Personalized medicine adoption
Rebecca Aris interviews Dr Michael Christman
Coriell Institute for Medical Research
pharmaphorum interviews Dr Michael Christman on the adoption of personalized medicine.
As a result of the dramatic reduction in the cost of whole genome sequences, and genotyping in general, a flood of genetic information is about to make its way into a clinical setting. With this comes the potential to improve healthcare and health outcomes, but also the complexity of determining how to actually use this information clinically.
Historically, we haven’t really used personal genetic information for the most part, except for rare paediatric diseases. But now we’re seeing the emergence of genetic information that’s relevant to everyday clinical management.
Four years ago, the Coriell Institute for Medical Research launched ‘The Personalized Medicine Collaborative’ with the goal to understand the best practices around using personal genetic information in the clinical setting. In addition, it intends to determine the worth of personal genetic information in a clinical setting and recognize what people understand or misunderstand about Personalized and the use of personal genetic information.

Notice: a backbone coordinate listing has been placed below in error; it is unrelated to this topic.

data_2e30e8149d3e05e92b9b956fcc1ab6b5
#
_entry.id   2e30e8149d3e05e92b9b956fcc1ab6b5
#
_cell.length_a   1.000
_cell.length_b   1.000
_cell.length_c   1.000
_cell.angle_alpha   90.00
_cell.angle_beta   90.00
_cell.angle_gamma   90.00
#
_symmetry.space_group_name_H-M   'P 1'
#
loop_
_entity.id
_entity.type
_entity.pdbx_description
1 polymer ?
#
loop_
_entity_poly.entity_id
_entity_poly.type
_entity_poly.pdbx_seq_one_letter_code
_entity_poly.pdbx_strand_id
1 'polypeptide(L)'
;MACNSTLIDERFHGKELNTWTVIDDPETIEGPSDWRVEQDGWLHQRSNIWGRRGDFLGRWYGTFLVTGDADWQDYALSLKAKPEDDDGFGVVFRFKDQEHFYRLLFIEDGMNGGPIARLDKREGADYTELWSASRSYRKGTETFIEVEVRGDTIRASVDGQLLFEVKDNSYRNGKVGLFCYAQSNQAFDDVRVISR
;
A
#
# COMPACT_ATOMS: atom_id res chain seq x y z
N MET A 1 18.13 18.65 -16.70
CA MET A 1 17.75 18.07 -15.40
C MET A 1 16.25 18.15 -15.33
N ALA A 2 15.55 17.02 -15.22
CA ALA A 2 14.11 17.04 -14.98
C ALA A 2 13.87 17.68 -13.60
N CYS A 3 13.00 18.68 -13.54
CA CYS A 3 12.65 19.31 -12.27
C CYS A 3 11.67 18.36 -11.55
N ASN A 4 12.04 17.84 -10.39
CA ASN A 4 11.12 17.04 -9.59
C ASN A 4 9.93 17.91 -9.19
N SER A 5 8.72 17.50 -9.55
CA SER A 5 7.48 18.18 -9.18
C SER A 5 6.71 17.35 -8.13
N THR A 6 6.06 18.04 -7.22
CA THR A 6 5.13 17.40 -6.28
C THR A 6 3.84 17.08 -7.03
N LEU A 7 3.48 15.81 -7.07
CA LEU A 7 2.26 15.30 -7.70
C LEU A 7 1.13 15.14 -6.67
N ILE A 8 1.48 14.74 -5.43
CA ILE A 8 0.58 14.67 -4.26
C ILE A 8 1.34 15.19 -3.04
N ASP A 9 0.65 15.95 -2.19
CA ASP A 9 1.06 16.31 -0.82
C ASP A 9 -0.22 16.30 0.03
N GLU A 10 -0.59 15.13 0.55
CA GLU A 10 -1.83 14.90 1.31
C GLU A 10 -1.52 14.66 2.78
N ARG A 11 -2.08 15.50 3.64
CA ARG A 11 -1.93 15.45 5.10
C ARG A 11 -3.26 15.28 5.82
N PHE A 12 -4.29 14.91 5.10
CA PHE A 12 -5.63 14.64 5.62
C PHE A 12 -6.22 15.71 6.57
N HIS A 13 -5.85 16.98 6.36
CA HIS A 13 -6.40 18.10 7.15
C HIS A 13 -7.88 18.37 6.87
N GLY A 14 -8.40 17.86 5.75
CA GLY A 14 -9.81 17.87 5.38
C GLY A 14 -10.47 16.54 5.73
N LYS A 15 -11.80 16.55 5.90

We interviewed Dr Michael Christman of the Coriell Institute for Medical Research to find out more.
RA: Dr Christman, thank you for agreeing to take part in this interview. Could you please tell me about the new partnership in personalized medicine with the US Air Force, and John Hopkins University applied physics laboratory, and what it hopes to achieve?
MC: The Coriell Personalized Medicine Collaborative has more than a dozen different partners, either hospital partners or academic collaborations. We have a very exciting new partnership with the US Air Force and John Hopkins Applied Physics Laboratory.
The US Air Force has made it a priority to keep its medical service the best in the world and has recognised the importance of using personal genome information. They approached us and suggested that we work together on a new arm of the Coriell Personalized Medicine Collaborative, which would initially enroll about 2,000 Air Force healthcare providers and educate them on genomics and then let them think about how they can actually use this information.
There are approximately 135 medical schools in the US and very few of them actually have a separate course in genetics, and very few are talking about the use of genomic scale information and the human genome.